There’s nothing about the film that signals it was made for TV — what are your expectations on that front in terms of screening it at Cannes?

It’s a big honor, really. I don’t know that any American film specifically made for TV has ever gone to Cannes. There was “Carlos,” by Olivier Assayas. But it’s more or less without precident that this is happening. We’re honored and excited by that.

Your first film, “Goldstein,” premiered at the festival in 1964. Any thoughts on how the festival has changed over the years?

We can have this discussion better after I’m back! But I was there 48 years ago with my first, the smallest film at the festival, an independent American film financed for a very small amount of money. It was shown in a section called Nouvelle Critique. and it shared a prize with Bernardo Bertolucci’s “Before the Revolution.”

Then it was a much simpler place — it was all about filmmaking and not so much about the glitz and sparkle and bling of what Cannes has become. It went back to that era of independent films, European films — French New Wave was the exciting thing in the air. It was great. I’m looking forward to being there again. I was back once or twice passing through town during the festival trying to raise money for “The Unbearable Lightness of Being,” but really didn’t participate.

Alongside the premiere of “Hemingway & Gellhorn,” you’ll also be leading a Master Class at the festival.

I’ll be in discussion with Michel Ciment, who’s one of the most respected critics in France. He’s going to be showing excerpts from six or seven films that I’ve done, and I’ll be discussing them, leading up to a section from “Hemingway & Gellhorn.”

Hopefully some of the techniques and themes that I’ve worked on in the past will lead into this new film, whether it’s stylistic, or in themes of sexuality, writers — “Henry & June,” the Marquis de Sade in “Quills” — or films about individuals trying to stand up for certain values. Tom Wolfe’s concept of “the right stuff,” part of which was grace under pressure, came out of the Hemingway “code.” We’ll be talking about style and cameras, but we’ll also be discussing “Hemingway & Gellhorn,” which will be screening for the first time a few hours later.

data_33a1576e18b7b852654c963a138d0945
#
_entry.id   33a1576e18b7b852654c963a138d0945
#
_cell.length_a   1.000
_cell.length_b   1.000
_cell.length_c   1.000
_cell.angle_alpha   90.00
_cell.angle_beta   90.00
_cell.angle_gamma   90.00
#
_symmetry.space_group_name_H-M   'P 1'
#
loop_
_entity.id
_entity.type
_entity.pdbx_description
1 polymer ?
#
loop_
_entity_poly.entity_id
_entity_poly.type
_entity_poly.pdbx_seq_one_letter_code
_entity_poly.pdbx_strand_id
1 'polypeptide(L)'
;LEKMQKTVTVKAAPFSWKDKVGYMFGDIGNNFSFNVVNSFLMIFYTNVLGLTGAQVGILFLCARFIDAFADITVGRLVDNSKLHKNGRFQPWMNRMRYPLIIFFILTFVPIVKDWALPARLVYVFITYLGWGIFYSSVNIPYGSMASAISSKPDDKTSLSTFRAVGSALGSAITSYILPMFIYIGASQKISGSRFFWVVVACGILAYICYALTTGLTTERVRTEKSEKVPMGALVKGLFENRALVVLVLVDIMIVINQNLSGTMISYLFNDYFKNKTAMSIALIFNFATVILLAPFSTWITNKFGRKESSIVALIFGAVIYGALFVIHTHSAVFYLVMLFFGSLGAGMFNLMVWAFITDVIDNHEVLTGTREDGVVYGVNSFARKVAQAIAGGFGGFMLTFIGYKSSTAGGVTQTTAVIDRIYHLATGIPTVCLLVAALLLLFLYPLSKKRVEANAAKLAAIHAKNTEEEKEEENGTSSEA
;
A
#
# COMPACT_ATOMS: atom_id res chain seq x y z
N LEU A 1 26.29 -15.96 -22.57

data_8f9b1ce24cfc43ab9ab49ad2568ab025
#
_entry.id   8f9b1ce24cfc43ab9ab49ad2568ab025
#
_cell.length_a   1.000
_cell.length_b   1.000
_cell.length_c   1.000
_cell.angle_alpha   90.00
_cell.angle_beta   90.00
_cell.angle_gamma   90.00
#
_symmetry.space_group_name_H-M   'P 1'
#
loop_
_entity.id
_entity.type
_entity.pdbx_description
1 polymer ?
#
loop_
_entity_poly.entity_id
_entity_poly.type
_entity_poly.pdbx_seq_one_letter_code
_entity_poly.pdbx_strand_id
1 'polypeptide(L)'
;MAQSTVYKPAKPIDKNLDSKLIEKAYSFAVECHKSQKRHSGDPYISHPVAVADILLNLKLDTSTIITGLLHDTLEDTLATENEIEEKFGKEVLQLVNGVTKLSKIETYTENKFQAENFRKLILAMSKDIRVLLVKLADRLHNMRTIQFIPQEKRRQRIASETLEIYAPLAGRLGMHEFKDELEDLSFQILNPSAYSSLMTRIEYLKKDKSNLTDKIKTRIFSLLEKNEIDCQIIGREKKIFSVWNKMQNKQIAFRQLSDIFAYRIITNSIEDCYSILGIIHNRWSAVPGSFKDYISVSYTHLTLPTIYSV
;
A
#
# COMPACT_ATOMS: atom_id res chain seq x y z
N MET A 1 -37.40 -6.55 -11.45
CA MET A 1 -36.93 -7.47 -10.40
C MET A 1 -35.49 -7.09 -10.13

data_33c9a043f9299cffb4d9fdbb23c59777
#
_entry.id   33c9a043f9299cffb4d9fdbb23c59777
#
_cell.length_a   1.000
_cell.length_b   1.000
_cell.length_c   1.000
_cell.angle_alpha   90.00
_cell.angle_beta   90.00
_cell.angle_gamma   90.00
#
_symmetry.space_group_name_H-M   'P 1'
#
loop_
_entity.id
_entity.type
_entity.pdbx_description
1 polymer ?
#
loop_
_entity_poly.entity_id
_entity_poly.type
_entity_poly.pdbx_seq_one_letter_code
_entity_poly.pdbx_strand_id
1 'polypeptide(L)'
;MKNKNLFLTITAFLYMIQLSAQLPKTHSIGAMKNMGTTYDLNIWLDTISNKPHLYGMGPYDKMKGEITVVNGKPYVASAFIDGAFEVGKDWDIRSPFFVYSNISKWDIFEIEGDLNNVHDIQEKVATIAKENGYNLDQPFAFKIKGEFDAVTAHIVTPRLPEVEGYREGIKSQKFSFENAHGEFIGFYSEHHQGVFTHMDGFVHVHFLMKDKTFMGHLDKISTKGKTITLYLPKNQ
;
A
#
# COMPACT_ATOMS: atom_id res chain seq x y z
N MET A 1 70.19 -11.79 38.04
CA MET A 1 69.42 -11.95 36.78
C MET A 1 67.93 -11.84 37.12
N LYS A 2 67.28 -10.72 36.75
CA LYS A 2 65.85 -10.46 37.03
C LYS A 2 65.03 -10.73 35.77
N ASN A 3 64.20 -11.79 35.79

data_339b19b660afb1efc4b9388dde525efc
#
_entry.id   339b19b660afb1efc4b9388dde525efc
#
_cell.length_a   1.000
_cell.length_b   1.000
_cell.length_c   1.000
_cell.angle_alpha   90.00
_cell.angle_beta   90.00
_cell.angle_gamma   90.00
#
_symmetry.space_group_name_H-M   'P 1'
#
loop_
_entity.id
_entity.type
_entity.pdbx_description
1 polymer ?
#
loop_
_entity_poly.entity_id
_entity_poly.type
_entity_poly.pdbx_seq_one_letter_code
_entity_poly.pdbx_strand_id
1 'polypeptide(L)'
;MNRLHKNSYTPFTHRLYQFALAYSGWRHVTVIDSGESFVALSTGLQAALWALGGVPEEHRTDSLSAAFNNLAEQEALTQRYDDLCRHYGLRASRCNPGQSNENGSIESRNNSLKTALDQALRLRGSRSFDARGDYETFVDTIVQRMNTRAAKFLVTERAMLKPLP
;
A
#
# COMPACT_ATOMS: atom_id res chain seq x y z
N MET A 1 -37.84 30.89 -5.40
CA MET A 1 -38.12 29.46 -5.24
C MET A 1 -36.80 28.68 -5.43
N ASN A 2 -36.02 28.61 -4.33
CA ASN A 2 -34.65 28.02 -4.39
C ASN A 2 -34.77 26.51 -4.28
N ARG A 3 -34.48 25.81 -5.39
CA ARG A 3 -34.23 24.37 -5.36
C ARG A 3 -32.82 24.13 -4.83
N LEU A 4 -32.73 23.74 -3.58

“Hemingway & Gellhorn” is, as you mentioned, about writers, but it’s also about filmmaking — you even see Gellhorn filling in as a foley artist at one point.

I know! [laughs] Joris Ivens [who directed “The Spanish Earth” and is played in the film by Metallica’s Lars Ulrich] was a documentary filmmaker, but those early, primitive techniques are so relevant and interesting to young people who want to be making films.

The idea of the muse haunts the film — the sense that part of the pair’s conflict is based on both of them needing to pursue individual creative goals, instead of one existing to support the other.

You feel early on in their relationship that they would never leave each other. It was a marriage deeply based in literary feelings and a similar viewpoint of the world. They were incredibly passionate together. But wars turned the world topsy turvy — the Fascists were winning. [Gellhor] felt she had to leave, and that was the beginning of the tensions that started tearing them apart. Hemingway had his other problems, with alcohol and having his entourage, certain things that began to transform him.

There’s that basic theme of her learning, particularly in Spain, about how to behave in combat, how to keep your head down, what you do. Hemingway was so into the specifics of how you behave under pressure and in action. He teaches her, in a way — the guru and the student. But in the end the student surpasses him. She carries that banner of the Hemingway code, the manly code now embodied in a woman.

That’s part of the story, but it’s also a theme I find very exciting, the student and master. When we did “Rising Sun, it was the senpai and the kohai, Sean Connery and Wesley Snipes. Those relationships between people whether you learn the good or the bad — Jesse James and Cole Younger [in “The Great Northfield Minnesota Raid”], the Marquis de Sade and the Abbé, Henry Miller and Anaïs Nin, those themes have always interested me.